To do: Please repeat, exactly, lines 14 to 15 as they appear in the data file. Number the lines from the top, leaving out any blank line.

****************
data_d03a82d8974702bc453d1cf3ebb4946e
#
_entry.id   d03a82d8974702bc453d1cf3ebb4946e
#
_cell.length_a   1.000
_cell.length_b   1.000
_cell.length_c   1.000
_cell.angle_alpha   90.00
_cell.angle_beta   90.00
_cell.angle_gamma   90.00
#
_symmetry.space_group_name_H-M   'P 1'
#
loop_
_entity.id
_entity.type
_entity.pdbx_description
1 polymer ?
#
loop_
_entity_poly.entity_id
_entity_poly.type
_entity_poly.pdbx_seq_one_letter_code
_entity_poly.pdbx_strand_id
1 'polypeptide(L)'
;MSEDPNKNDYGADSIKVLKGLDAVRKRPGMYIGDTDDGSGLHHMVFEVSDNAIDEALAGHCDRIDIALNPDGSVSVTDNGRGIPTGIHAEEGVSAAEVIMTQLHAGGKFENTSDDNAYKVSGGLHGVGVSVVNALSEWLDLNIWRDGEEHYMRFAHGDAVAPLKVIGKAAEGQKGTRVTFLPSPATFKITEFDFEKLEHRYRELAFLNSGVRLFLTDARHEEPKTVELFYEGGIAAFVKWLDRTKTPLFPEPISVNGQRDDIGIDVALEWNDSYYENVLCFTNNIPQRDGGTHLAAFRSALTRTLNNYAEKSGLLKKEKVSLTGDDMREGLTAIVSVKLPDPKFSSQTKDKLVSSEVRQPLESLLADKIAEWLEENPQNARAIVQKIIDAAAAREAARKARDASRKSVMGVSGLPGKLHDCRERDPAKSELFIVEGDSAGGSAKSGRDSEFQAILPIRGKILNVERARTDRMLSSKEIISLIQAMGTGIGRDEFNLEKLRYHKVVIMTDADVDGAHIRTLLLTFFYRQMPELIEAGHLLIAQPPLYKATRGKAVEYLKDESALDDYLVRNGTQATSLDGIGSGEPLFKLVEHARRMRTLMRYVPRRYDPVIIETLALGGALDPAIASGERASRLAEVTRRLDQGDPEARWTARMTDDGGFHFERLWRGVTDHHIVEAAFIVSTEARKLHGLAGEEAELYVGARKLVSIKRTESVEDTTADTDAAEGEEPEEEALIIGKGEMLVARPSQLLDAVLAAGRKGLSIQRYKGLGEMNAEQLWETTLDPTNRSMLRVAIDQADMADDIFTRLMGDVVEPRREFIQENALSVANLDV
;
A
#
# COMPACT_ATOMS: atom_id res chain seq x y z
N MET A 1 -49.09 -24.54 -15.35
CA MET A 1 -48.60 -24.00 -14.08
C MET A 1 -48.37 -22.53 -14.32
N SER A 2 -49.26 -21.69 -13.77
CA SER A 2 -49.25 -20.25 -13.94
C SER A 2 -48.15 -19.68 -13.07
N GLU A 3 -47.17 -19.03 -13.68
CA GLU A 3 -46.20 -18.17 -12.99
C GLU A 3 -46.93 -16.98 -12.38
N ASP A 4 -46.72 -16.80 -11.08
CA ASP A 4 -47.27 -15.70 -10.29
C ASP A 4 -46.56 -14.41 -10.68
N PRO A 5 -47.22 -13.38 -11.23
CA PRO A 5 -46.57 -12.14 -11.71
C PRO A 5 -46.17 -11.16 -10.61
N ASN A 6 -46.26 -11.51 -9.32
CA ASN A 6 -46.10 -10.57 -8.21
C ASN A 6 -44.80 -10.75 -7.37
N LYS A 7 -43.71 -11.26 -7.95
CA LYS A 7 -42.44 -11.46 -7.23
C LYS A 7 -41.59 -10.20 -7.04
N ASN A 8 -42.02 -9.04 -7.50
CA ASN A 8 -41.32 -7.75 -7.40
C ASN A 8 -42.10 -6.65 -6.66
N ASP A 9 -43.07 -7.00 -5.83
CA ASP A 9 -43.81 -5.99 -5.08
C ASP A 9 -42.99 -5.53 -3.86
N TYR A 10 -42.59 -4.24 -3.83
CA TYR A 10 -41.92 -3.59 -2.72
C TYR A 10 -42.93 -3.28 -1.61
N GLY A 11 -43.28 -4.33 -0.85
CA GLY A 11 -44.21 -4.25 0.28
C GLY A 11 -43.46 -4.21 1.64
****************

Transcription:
loop_
_entity.id